The Christchurch Urban Design Panel: Its role and influence on residential development within central city Christchurch post-earthquake : A dissertation submitted in partial fulfilment of the requirements for the Degree of Master of Planning at Lincoln University
During the 21st century, New Zealand has experienced increasing public concern over the quality of the design and appearance of new developments, and their effects on the urban environment. In response to this, a number of local authorities developed a range of tools to address this issue, including urban design panels to review proposals and provide independent advice. Following the 2010 and 2011 Canterbury earthquake sequence, the commitment to achieve high quality urban design within Christchurch was given further importance, with the city facing the unprecedented challenge of rebuilding a ‘vibrant and successful city’. The rebuild and regeneration reinforced the need for independent design review, putting more focus and emphasis on the role and use of the urban design panel; first through collaboratively assisting applicants in achieving a better design outcome for their development by providing an independent set of eyes on their design; and secondly in assisting Council officers in forming their recommendations on resource consent decisions. However, there is a perception that urban design and the role of the urban design panel is not fully understood, with some stakeholders arguing that Council’s urban design requirements are adding cost and complexity to their developments. The purpose of this research was to develop a better understanding on the role of the Christchurch urban design panel post-earthquake in the central city; its direct and indirect influence on the built environment; and the deficiencies in the broader planning framework and institutional settings that it might be addressing. Ultimately, the perceived role of the Panel is understood, and there is agreement that urban design is having a positive influence on the built environment, albeit viewed differently amongst the varying groups involved. What has become clear throughout this research is that the perceived tension between the development community and urban design well and truly exists, with the urban design panel contributing towards this. This tension is exacerbated further through the cost of urban design to developers, and the drive for financial return from their investments. The panel, albeit promoting a positive experience, is simply a ‘tick box’ exercise for some, and as the research suggests, groups or professional are determining themselves what constitutes good urban design, based on their attitude, the context in which they sit and the financial constraints to incorporate good design elements. It is perhaps a bleak time for urban design, and more about building homes.... [Show full abstract]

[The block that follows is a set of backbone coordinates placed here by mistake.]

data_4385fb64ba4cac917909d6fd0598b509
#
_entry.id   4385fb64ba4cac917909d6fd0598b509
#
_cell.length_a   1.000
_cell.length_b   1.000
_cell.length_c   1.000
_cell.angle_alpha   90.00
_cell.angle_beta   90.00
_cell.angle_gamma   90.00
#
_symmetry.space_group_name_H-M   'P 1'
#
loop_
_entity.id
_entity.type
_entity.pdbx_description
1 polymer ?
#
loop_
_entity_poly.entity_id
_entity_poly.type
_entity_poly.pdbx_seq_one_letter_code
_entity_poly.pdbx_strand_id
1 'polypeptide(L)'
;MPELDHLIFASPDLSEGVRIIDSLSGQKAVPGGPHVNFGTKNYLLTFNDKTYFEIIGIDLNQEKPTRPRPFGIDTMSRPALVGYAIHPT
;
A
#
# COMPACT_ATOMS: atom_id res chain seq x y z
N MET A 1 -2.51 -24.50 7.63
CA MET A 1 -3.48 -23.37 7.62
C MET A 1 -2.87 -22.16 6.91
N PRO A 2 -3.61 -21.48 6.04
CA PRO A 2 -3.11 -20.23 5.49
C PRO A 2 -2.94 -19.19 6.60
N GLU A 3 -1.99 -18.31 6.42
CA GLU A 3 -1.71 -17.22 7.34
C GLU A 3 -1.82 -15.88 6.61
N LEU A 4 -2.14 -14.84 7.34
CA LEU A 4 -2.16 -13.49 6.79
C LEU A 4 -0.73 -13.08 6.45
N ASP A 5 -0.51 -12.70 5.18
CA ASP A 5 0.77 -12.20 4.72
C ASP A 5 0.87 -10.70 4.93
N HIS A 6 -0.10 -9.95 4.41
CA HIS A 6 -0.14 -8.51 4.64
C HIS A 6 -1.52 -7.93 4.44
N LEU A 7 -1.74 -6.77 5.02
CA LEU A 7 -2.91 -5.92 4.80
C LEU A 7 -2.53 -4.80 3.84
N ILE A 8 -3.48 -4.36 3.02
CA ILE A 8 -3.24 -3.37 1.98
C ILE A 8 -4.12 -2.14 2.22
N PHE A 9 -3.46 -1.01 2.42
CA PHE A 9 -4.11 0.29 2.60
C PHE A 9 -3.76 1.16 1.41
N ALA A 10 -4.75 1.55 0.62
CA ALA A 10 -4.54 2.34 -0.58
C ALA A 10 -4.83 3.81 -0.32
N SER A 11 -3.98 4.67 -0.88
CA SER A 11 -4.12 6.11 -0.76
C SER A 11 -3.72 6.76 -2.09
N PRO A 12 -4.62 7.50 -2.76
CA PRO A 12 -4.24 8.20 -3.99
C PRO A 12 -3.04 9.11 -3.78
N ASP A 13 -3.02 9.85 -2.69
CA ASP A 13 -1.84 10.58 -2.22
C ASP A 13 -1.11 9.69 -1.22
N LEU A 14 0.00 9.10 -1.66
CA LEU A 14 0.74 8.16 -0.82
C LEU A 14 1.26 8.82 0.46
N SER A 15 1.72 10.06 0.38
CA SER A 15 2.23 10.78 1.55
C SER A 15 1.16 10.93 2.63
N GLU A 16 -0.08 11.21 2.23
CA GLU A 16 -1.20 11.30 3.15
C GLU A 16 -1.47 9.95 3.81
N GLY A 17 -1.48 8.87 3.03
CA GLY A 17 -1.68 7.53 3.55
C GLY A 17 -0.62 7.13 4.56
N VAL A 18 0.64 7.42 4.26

Keywordsurban design; residential development; urban planning; Christchurch City Council; Christchurch City; regulation; urban environment; post earthquake; post-disaster; urban design panel
Fields of Research12 Built Environment and Design; 1203 Design Practice and Management; 120508 Urban Design
- Dissertations 
Attribution 4.0 International
The following license files are associated with this item:
Showing items related by title, author, creator and subject.
Corry, Susan A (Lincoln University, 1993)One of the main goals of nature conservationists is to protect expansive natural environments outside the city, such as National Parks. However, as the majority of the world’s population now live in urban areas, it is time ...
Challenges for central government urban design policy initiatives (1999-2006) : a Christchurch case study Williams, K. J. (Lincoln University, 2006)For a decade prior to the election of the Labour government in 1999, New Zealand public policy had largely neglected the significance of urban centres. This was despite the fact that over 85% of our population resides in ...
Vallance, Suzanne A. (John Wiley & Sons, Inc.Oxford, UK, 2014-11)The idea of an urban renaissance — based on a celebration of city life and its possibilities — is timely given half of the world's population now resides in urban areas. Yet, as appealing as this prospect may be, both in ...